When the orbicularis oculi response to a startling stimulus is zero, the vertical EOG may reveal that a blink has occurred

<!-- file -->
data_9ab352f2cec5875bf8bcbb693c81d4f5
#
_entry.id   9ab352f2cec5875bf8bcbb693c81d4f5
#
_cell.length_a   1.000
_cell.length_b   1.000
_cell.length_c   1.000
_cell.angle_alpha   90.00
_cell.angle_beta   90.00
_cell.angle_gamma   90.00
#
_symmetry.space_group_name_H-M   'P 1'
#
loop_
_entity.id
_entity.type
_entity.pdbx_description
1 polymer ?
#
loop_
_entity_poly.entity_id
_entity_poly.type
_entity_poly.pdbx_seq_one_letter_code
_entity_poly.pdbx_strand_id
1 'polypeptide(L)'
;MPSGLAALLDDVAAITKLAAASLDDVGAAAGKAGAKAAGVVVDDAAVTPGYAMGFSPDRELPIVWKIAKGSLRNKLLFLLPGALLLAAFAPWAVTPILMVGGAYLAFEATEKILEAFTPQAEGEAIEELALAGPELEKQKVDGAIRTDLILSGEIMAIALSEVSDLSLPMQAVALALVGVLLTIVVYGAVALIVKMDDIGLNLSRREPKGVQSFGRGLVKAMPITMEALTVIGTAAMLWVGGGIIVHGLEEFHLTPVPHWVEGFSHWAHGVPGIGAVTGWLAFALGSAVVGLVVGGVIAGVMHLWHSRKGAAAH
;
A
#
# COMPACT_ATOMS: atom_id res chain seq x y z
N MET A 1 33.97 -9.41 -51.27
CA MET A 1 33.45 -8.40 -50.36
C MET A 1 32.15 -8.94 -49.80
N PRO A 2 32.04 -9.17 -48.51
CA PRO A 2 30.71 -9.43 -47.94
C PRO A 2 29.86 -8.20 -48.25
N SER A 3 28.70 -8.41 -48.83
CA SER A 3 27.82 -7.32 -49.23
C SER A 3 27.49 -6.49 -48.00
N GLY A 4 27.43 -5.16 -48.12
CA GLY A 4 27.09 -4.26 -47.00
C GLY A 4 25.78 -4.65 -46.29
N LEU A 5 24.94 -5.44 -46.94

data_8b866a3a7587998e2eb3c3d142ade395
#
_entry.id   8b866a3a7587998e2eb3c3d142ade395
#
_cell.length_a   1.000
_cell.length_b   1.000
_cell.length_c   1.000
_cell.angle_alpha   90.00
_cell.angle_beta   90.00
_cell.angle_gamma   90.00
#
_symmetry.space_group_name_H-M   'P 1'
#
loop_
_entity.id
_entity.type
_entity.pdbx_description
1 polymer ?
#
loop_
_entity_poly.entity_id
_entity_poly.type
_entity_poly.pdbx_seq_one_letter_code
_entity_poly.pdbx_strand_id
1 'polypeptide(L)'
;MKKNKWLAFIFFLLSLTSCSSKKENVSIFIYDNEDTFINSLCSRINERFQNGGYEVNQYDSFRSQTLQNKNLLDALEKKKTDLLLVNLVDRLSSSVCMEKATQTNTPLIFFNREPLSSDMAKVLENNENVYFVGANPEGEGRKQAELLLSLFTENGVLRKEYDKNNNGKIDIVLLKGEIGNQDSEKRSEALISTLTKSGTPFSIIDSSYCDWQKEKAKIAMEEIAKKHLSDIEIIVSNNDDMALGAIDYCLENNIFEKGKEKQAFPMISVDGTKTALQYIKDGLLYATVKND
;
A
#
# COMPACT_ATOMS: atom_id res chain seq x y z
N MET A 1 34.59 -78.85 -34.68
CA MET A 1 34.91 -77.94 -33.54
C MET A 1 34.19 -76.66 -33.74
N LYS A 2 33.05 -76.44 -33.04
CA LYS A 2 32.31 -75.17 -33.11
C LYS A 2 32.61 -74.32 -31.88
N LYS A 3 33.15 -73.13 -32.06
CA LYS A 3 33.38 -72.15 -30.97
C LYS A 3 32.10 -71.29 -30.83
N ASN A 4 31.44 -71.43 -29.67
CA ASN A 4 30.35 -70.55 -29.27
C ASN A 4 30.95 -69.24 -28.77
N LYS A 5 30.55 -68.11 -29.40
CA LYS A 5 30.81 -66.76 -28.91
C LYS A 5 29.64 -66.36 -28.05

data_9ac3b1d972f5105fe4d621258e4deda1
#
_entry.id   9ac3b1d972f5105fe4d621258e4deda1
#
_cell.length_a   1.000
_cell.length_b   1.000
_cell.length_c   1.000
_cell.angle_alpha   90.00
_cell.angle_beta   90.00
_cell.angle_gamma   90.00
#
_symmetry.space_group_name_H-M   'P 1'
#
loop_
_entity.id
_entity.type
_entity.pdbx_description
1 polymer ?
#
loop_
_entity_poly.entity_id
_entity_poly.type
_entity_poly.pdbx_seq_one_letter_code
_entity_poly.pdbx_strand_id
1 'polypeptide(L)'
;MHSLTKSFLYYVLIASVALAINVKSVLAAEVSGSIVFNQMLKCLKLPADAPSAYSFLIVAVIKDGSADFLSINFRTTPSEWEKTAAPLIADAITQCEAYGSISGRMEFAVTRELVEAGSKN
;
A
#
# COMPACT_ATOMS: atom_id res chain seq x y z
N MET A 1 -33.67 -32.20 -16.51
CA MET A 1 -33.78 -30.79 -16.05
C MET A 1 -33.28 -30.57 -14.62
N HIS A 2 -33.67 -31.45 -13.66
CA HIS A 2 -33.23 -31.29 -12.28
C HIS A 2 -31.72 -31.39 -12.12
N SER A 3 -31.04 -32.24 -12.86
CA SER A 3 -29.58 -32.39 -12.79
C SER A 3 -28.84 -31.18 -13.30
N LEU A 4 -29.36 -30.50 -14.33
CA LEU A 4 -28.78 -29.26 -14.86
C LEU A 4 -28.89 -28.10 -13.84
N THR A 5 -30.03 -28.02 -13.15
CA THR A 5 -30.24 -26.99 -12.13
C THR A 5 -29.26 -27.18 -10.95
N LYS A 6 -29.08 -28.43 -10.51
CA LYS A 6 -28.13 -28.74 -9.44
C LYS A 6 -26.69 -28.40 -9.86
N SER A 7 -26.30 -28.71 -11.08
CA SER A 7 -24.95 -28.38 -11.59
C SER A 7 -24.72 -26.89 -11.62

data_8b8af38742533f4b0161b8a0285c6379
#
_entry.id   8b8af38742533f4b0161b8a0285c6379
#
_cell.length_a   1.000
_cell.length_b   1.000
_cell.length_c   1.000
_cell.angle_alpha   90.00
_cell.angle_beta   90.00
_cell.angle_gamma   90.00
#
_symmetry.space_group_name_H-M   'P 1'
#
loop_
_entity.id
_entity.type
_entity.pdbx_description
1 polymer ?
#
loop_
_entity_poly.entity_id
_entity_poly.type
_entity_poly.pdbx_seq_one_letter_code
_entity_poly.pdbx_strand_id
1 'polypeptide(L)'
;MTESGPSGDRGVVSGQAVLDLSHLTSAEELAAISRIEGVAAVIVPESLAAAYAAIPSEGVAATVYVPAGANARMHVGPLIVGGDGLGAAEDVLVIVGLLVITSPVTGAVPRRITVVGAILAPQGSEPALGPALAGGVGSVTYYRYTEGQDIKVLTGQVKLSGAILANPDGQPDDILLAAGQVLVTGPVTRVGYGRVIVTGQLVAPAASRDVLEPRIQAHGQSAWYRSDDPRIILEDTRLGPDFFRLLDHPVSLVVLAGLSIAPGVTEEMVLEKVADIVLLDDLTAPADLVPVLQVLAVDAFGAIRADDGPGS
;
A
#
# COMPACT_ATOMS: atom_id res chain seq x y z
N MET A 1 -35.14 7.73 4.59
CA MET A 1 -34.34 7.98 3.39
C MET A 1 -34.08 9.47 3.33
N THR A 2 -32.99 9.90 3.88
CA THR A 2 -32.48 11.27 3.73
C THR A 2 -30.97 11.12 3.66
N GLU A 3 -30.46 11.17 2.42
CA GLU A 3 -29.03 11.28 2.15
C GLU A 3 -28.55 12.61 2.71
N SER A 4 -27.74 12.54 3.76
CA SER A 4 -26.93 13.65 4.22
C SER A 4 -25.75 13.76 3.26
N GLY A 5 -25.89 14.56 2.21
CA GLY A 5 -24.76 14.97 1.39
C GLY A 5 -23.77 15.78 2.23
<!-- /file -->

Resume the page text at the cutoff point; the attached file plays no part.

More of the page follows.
Objective Startle blink reflexes in humans are typically measured as orbicularis oculi electromyographic activity (ooEMG) in response to startling stimuli. When ooEMG activity cannot be measured, responses are scored as 'zero'. However, inhibition of the levator palpebrae is also involved in every blink. The present study examines whether or not during 'zero' startle responses, defined by absence of orbicularis oculi contraction, a startle blink defined by lid movement (i.e. indirect evidence of cessation of tonic levator palpebrae activity) might occur. Methods Both ooEMG and vertical electro-oculogram (vEOG) were recorded in 55 children and adolescents during acoustic startle stimulation. Zero ooEMG responses and their accompanying vEOG were tabulated. Fourteen participants who had 3 or more zero ooEMG responses associated with measurable vEOG responses were selected for more detailed study. Results For these 14 subjects, of 25.4% of useable trials scored as zero in ooEMG, 86.8% of these were accompanied by measurable vEOG responses (for all 55 subjects, 7.9% of trials had zero ooEMG responses, and 70.8% of these zero trials were accompanied by measurable vEOGs). Mean vEOG amplitude and peak latency were comparable whether associated with small ooEMG responses or ooEMGs scored as zero. These 14 participants had smaller and shorter ooEMG responses than the remainder of the sample, but other parameters of ooEMG and vEOG recordings did not differ. A single-case example shows how recording of ooEMG may have resulted in the decision that this participant was a putative 'startle non-responder' when concomitant recording of vEOG showed blink responding in the form of lid movement on 100% of trials. Conclusions These results suggest that in absence of orbicularis oculi contraction, cessation of the tonic activity of the levator palpebrae can occur thereby permitting the eyelid to drop in response to an auditory startle stimulus, as measured by vEOG recordings. Significance These findings suggest that some degree of independence in the innervation of the orbicularis oculi and levator palpebrae muscle is demonstrated when the ooEMG is putatively 'zero'. This requires re-evaluation of the construct of startle response probability.
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